Asia’s millennial investors prefer property and cash, just like their parents, says Manulife survey
Millennial investors in Asia are more willing than their parents to borrow money for spending, but in terms of investment their behaviour is similar to the older generation in that they invest mainly in property and like to hold cash, according to a survey by Manulife Asset Management.
The survey of eight Asian markets – Hong Kong, China, Singapore, Indonesia, Philippines, Malaysia, Thailand and Taiwan – drew 4,000 respondents, including 1,400 millennials, and was conducted during September and October last year.
Property and cash are the major investments undertaken by the 18 to 34 year old group of millennials when planning their retirement, which means their investment decisions aren’t that different from their parents, according Michael Dommermuth, head of wealth and asset management, Asia region, for Manulife Asset Management.
“Millennial investors grew up in an era where they witnessed their parents having earned a lot from their property. It is only natural that they follow the same pattern,” Dommermuth said in an interview with the South China Morning Post.
The survey showed that 51 per cent of millennial investors across Asia want to buy property in their local market in the short term, higher than 57 per cent for investors of all ages. Among the different markets, Indonesia ranked top with 82 per cent of millennial investors wanting to buy property, followed by Taiwan with 65 per cent, Philippines at 59 per cent, Hong Kong at 53 per cent and mainland China at 44 per cent.
Dommermuth said millennial investors need to be aware that Asian property markets in the following years may not repeat the same high growth of the past decade.
“Many Asian markets have an ageing population and an economic slowdown. While previous generations relied heavily on real estate for their retirement fund, economics and demographics mean that today’s millennials need to take a different approach,” he said.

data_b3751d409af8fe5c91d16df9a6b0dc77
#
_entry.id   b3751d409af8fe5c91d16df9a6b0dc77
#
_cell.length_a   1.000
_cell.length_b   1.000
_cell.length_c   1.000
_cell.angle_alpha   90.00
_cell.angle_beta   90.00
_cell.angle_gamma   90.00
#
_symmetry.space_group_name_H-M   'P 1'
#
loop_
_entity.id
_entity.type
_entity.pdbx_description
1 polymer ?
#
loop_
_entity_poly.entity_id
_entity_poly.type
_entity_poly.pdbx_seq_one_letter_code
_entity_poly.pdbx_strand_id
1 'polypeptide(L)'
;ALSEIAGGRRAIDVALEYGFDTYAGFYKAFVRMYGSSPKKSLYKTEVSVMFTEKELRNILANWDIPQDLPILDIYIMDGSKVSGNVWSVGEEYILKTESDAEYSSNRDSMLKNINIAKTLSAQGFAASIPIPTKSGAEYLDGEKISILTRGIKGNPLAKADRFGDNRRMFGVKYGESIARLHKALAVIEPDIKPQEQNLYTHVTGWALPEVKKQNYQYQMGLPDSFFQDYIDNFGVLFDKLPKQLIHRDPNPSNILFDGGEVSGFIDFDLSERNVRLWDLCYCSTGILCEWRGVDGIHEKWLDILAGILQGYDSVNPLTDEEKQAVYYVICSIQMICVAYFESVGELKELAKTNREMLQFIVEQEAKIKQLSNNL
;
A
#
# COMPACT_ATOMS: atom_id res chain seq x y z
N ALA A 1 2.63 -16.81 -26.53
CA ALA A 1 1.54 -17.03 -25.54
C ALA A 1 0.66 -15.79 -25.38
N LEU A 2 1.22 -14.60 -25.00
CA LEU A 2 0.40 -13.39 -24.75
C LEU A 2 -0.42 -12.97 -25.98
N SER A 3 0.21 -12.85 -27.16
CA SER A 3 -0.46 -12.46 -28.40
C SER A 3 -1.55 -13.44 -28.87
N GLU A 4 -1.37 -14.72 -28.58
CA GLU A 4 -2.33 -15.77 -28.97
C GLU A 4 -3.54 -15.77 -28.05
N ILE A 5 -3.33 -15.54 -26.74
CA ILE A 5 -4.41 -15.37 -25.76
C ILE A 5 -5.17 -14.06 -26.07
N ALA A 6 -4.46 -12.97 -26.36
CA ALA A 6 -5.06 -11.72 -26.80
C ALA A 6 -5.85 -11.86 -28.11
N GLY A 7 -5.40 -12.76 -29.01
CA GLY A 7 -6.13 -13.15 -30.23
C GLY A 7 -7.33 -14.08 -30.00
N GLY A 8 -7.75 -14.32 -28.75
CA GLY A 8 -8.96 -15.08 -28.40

“Millennials who invest in emerging Asian countries such as Indonesia will likely fare better than those who buy a home in maturing Asia such as Hong Kong or Singapore, where slowing growth and ageing populations can dampen real estate markets,” he said.
Besides property, millennials also like to hold cash, and across Asia 50 per cent of their non-property investments are bank deposits, compared with about 20 per cent for millennial bank deposits in the US and other OECD countries.
In Asia, about 20 per cent of investments are in insurance products, 15 to 20 per cent are in stocks while the rest are in mutual funds. In the US and OECD markets, millennial investors put about 15 per cent of their wealth into mutual funds and the rest in insurance and pension products.
“Millennial investors need to consider taking more risks in their investment portfolios as bank deposits are not going to offer any return during a low interest rate environment,” Dommermuth said.
Even with US interest rates expected to increase, he said it would still take a long time for the current near zero interest rate environment to change to a high interest rate era, which means bank deposits won’t deliver much in the way of return to investors.
He urged investors to think of investing more in stocks and other types of mutual funds.
“Investors should diversify their portfolio and invest in different products and different markets so as to spread the risk,” Dommermuth said.